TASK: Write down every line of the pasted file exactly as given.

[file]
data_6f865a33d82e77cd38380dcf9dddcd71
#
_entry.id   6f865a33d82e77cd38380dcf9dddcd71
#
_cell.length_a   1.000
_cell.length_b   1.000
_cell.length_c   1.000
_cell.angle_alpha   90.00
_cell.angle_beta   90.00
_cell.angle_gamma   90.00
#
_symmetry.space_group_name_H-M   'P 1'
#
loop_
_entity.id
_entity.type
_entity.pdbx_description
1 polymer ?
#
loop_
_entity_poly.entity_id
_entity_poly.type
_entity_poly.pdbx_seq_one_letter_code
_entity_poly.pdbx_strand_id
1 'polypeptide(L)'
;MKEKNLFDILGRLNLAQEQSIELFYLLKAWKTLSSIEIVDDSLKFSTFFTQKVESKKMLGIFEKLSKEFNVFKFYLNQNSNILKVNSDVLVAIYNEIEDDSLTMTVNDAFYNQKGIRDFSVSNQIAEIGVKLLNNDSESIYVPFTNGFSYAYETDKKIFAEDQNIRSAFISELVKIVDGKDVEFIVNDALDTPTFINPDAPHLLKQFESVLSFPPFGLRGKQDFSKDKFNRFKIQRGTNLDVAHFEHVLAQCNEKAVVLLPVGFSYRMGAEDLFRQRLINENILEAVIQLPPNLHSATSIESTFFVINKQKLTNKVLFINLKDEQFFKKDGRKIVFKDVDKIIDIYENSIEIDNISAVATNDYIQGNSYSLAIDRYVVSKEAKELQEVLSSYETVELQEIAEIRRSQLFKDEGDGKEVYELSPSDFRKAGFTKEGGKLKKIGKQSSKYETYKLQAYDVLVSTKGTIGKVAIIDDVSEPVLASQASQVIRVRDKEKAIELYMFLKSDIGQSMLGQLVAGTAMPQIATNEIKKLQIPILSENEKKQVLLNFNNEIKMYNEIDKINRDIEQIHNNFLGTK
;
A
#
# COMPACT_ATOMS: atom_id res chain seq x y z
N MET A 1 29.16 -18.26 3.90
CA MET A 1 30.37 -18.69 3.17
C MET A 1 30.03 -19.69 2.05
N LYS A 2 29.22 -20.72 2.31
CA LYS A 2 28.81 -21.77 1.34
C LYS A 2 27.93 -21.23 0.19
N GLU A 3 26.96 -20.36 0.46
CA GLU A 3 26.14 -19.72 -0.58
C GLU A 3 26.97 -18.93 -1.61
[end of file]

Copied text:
data_6f865a33d82e77cd38380dcf9dddcd71
#
_entry.id   6f865a33d82e77cd38380dcf9dddcd71
#
_cell.length_a   1.000
_cell.length_b   1.000
_cell.length_c   1.000
_cell.angle_alpha   90.00
_cell.angle_beta   90.00
_cell.angle_gamma   90.00
#
_symmetry.space_group_name_H-M   'P 1'
#
loop_
_entity.id
_entity.type
_entity.pdbx_description
1 polymer ?
#
loop_
_entity_poly.entity_id
_entity_poly.type
_entity_poly.pdbx_seq_one_letter_code
_entity_poly.pdbx_strand_id
1 'polypeptide(L)'
;MKEKNLFDILGRLNLAQEQSIELFYLLKAWKTLSSIEIVDDSLKFSTFFTQKVESKKMLGIFEKLSKEFNVFKFYLNQNSNILKVNSDVLVAIYNEIEDDSLTMTVNDAFYNQKGIRDFSVSNQIAEIGVKLLNNDSESIYVPFTNGFSYAYETDKKIFAEDQNIRSAFISELVKIVDGKDVEFIVNDALDTPTFINPDAPHLLKQFESVLSFPPFGLRGKQDFSKDKFNRFKIQRGTNLDVAHFEHVLAQCNEKAVVLLPVGFSYRMGAEDLFRQRLINENILEAVIQLPPNLHSATSIESTFFVINKQKLTNKVLFINLKDEQFFKKDGRKIVFKDVDKIIDIYENSIEIDNISAVATNDYIQGNSYSLAIDRYVVSKEAKELQEVLSSYETVELQEIAEIRRSQLFKDEGDGKEVYELSPSDFRKAGFTKEGGKLKKIGKQSSKYETYKLQAYDVLVSTKGTIGKVAIIDDVSEPVLASQASQVIRVRDKEKAIELYMFLKSDIGQSMLGQLVAGTAMPQIATNEIKKLQIPILSENEKKQVLLNFNNEIKMYNEIDKINRDIEQIHNNFLGTK
;
A
#
# COMPACT_ATOMS: atom_id res chain seq x y z
N MET A 1 29.16 -18.26 3.90
CA MET A 1 30.37 -18.69 3.17
C MET A 1 30.03 -19.69 2.05
N LYS A 2 29.22 -20.72 2.31
CA LYS A 2 28.81 -21.77 1.34
C LYS A 2 27.93 -21.23 0.19
N GLU A 3 26.96 -20.36 0.46
CA GLU A 3 26.14 -19.72 -0.58
C GLU A 3 26.97 -18.93 -1.61